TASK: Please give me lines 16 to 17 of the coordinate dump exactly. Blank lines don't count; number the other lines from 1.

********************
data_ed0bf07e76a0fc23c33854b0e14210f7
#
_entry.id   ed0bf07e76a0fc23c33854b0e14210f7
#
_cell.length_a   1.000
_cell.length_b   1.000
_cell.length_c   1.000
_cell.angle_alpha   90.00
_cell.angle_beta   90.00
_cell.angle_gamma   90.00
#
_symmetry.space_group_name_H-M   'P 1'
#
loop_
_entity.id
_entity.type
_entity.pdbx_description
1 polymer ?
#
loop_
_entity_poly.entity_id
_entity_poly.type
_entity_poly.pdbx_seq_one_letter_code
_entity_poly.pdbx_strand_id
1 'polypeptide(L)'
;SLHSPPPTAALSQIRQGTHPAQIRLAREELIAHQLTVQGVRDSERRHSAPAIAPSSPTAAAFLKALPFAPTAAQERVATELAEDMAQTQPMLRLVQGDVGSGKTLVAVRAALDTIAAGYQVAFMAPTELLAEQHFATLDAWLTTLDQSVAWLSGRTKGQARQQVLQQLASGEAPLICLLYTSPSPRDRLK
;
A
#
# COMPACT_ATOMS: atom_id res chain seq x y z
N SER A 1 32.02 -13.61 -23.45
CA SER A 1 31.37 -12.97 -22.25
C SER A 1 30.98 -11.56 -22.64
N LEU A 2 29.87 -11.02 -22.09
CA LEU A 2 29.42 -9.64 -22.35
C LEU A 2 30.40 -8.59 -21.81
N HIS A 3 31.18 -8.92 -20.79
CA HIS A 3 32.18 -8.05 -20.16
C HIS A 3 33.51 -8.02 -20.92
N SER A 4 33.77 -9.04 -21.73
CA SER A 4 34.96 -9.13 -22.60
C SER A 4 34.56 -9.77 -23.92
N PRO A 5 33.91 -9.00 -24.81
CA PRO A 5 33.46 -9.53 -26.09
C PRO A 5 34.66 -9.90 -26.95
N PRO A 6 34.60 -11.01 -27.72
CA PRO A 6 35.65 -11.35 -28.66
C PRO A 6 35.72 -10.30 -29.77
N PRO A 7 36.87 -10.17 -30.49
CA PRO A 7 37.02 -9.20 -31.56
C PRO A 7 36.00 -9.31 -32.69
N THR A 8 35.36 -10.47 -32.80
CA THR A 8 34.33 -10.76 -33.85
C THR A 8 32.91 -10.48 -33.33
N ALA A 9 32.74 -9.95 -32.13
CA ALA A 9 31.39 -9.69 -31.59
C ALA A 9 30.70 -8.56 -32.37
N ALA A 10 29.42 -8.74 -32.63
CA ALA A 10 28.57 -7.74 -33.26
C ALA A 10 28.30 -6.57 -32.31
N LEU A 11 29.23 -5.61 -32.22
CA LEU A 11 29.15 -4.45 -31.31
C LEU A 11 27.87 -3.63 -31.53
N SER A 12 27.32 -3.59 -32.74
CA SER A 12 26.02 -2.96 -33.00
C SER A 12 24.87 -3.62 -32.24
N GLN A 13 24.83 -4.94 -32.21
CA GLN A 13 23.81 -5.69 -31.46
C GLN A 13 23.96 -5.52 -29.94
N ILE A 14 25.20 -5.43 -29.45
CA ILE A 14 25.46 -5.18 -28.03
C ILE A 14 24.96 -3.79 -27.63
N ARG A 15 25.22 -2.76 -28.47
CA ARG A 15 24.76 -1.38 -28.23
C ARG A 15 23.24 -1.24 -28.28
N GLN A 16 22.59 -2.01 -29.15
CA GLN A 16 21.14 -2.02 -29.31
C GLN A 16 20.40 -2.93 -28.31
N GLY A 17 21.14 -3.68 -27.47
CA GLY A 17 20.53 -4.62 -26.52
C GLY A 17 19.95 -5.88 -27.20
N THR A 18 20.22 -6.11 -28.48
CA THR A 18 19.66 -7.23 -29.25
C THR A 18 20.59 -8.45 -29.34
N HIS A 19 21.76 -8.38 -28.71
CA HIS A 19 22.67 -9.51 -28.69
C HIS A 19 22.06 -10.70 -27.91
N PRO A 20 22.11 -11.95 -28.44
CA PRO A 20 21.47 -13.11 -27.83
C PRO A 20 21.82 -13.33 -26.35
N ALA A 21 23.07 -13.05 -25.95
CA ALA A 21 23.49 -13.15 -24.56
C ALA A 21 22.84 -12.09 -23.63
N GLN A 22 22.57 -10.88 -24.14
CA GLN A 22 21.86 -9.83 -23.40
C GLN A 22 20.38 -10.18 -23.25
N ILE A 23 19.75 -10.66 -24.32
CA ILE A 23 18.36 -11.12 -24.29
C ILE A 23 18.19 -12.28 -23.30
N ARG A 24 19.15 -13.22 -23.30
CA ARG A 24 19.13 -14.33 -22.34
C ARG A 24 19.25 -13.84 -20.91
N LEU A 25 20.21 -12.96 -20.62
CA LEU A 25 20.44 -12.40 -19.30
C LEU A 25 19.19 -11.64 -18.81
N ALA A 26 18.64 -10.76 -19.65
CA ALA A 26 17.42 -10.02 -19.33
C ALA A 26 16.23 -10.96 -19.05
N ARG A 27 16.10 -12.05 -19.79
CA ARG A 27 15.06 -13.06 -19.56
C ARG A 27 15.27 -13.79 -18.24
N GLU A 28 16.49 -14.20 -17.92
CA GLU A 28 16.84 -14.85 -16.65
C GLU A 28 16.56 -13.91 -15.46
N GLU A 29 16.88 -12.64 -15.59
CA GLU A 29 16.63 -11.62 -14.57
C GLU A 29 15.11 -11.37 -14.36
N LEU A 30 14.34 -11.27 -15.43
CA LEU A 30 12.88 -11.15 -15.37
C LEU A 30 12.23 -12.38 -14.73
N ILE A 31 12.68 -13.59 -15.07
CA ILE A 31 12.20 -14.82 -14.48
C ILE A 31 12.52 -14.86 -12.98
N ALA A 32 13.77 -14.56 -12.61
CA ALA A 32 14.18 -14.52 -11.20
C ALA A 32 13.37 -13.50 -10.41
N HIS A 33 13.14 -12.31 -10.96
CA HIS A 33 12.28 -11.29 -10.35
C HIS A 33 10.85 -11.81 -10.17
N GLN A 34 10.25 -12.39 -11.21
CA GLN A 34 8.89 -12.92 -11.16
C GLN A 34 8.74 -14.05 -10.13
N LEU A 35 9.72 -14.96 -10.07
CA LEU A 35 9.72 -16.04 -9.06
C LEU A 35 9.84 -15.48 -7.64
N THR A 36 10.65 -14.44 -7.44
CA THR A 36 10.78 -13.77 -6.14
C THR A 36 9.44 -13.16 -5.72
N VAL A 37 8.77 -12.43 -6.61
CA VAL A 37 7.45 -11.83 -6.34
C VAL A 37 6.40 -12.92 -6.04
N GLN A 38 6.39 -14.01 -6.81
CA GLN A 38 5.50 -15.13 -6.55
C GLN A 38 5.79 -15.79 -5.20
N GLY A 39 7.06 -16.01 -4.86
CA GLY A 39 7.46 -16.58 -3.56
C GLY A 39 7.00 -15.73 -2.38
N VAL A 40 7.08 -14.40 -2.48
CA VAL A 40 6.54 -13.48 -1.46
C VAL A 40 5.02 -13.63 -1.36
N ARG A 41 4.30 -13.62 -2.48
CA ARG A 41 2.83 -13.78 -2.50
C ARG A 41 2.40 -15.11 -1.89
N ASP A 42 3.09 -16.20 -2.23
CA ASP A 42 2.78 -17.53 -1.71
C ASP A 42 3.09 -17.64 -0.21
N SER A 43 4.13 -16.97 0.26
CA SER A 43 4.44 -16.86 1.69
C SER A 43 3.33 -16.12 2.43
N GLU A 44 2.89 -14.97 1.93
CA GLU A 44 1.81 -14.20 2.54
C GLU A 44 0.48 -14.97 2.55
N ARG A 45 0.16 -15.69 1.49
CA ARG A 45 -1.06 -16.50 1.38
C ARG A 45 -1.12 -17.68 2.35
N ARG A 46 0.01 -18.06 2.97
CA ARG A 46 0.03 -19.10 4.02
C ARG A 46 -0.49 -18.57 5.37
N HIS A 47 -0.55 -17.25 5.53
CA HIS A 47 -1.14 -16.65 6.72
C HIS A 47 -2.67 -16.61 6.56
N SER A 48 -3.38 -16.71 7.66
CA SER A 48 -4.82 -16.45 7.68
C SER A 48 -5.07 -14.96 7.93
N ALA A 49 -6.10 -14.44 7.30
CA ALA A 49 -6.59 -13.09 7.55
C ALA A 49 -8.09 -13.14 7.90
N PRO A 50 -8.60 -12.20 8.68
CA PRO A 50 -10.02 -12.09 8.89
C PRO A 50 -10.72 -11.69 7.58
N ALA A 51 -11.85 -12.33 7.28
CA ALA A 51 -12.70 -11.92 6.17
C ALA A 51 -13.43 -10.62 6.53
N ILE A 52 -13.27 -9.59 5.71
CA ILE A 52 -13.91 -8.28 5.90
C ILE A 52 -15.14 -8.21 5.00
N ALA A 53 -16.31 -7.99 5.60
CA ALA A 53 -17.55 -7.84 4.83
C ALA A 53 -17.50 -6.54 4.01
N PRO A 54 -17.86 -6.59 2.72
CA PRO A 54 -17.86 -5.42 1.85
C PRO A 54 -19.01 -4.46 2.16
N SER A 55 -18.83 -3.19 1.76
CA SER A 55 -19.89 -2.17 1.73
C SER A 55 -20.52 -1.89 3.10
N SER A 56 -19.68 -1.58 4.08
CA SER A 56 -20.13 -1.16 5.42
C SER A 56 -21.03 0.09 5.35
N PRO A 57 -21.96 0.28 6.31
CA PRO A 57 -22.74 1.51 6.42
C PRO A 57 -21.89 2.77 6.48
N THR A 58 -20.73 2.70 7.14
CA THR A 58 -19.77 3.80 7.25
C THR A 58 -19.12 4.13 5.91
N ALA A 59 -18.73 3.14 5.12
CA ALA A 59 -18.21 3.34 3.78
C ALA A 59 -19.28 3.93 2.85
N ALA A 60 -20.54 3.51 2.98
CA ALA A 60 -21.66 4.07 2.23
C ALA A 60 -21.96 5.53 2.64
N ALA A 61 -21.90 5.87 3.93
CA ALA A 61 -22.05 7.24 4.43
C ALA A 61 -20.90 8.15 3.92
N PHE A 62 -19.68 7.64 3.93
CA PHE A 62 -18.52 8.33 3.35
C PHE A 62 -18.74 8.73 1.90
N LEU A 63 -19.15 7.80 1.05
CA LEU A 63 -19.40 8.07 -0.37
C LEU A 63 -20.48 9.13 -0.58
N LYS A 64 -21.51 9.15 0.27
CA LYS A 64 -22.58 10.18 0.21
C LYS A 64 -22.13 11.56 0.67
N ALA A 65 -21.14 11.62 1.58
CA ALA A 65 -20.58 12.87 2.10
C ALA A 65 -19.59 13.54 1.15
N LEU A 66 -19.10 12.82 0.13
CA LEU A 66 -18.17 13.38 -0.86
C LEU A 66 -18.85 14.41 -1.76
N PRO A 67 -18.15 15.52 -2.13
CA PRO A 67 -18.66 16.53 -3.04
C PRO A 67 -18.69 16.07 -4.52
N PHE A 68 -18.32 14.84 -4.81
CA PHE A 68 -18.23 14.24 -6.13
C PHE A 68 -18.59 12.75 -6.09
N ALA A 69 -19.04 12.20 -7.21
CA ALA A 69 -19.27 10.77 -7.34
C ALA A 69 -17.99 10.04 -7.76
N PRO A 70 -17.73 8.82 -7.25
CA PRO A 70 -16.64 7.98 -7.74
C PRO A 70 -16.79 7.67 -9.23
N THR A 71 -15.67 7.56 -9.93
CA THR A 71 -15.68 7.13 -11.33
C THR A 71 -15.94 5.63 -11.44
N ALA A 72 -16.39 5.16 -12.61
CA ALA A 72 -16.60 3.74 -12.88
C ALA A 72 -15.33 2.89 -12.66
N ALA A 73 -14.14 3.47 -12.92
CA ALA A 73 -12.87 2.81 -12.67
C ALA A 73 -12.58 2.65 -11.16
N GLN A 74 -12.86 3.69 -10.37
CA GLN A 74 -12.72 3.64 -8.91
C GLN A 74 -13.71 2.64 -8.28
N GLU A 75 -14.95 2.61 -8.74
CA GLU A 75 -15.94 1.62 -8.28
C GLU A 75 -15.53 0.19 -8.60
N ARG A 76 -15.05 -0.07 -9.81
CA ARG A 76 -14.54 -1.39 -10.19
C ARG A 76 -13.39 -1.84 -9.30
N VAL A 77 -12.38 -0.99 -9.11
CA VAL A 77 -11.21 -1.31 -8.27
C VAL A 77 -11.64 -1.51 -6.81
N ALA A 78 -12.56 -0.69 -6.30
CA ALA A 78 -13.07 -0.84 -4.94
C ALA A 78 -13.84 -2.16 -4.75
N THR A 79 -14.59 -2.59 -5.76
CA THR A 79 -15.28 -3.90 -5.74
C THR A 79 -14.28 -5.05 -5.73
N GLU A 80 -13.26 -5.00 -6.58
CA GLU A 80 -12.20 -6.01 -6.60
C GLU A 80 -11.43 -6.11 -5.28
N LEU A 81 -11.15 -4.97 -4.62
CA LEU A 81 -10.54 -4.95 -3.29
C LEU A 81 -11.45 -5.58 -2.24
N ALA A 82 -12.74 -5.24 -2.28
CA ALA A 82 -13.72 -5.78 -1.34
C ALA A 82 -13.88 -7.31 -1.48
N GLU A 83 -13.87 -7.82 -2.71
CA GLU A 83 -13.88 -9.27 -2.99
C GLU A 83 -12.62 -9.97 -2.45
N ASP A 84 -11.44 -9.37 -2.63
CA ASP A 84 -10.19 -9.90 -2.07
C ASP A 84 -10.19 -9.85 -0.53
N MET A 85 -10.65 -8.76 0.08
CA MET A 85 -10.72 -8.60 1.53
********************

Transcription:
_entity.type
_entity.pdbx_description